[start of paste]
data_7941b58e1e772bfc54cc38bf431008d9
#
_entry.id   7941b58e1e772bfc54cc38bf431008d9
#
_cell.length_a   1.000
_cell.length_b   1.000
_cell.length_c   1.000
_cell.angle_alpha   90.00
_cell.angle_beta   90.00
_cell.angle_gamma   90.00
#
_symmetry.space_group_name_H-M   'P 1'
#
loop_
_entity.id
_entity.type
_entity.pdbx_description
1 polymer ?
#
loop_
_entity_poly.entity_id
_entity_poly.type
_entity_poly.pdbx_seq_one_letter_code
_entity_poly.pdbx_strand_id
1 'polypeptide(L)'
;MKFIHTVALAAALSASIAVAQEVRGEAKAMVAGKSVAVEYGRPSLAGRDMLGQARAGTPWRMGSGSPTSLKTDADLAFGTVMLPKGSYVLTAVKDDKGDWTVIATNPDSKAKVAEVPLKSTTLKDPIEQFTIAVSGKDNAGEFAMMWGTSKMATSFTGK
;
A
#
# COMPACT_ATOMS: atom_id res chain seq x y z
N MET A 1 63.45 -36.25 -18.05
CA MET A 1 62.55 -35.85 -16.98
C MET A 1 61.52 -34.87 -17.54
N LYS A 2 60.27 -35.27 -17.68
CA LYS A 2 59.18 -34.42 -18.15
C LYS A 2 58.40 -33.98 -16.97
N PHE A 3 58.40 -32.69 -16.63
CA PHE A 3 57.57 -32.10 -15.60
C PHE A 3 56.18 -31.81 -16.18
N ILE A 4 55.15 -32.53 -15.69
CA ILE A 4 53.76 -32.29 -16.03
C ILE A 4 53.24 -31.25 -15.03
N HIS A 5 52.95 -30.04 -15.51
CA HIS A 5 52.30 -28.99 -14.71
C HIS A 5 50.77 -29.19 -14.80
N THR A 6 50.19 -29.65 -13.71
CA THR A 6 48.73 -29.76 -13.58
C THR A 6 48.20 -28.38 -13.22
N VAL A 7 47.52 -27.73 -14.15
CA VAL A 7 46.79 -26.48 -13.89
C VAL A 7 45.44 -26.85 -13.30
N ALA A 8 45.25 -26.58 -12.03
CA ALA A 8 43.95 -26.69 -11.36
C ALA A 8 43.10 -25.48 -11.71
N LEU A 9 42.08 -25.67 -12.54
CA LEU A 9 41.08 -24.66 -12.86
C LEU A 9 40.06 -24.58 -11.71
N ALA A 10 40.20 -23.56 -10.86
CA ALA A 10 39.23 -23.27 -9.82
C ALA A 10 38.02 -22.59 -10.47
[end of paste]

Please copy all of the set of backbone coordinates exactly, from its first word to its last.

data_7941b58e1e772bfc54cc38bf431008d9
#
_entry.id   7941b58e1e772bfc54cc38bf431008d9
#
_cell.length_a   1.000
_cell.length_b   1.000
_cell.length_c   1.000
_cell.angle_alpha   90.00
_cell.angle_beta   90.00
_cell.angle_gamma   90.00
#
_symmetry.space_group_name_H-M   'P 1'
#
loop_
_entity.id
_entity.type
_entity.pdbx_description
1 polymer ?
#
loop_
_entity_poly.entity_id
_entity_poly.type
_entity_poly.pdbx_seq_one_letter_code
_entity_poly.pdbx_strand_id
1 'polypeptide(L)'
;MKFIHTVALAAALSASIAVAQEVRGEAKAMVAGKSVAVEYGRPSLAGRDMLGQARAGTPWRMGSGSPTSLKTDADLAFGTVMLPKGSYVLTAVKDDKGDWTVIATNPDSKAKVAEVPLKSTTLKDPIEQFTIAVSGKDNAGEFAMMWGTSKMATSFTGK
;
A
#
# COMPACT_ATOMS: atom_id res chain seq x y z
N MET A 1 63.45 -36.25 -18.05
CA MET A 1 62.55 -35.85 -16.98
C MET A 1 61.52 -34.87 -17.54
N LYS A 2 60.27 -35.27 -17.68
CA LYS A 2 59.18 -34.42 -18.15
C LYS A 2 58.40 -33.98 -16.97
N PHE A 3 58.40 -32.69 -16.63
CA PHE A 3 57.57 -32.10 -15.60
C PHE A 3 56.18 -31.81 -16.18
N ILE A 4 55.15 -32.53 -15.69
CA ILE A 4 53.76 -32.29 -16.03
C ILE A 4 53.24 -31.25 -15.03
N HIS A 5 52.95 -30.04 -15.51
CA HIS A 5 52.30 -28.99 -14.71
C HIS A 5 50.77 -29.19 -14.80
N THR A 6 50.19 -29.65 -13.71
CA THR A 6 48.73 -29.76 -13.58
C THR A 6 48.20 -28.38 -13.22
N VAL A 7 47.52 -27.73 -14.15
CA VAL A 7 46.79 -26.48 -13.89
C VAL A 7 45.44 -26.85 -13.30
N ALA A 8 45.25 -26.58 -12.03
CA ALA A 8 43.95 -26.69 -11.36
C ALA A 8 43.10 -25.48 -11.71
N LEU A 9 42.08 -25.67 -12.54
CA LEU A 9 41.08 -24.66 -12.86
C LEU A 9 40.06 -24.58 -11.71
N ALA A 10 40.20 -23.56 -10.86
CA ALA A 10 39.23 -23.27 -9.82
C ALA A 10 38.02 -22.59 -10.47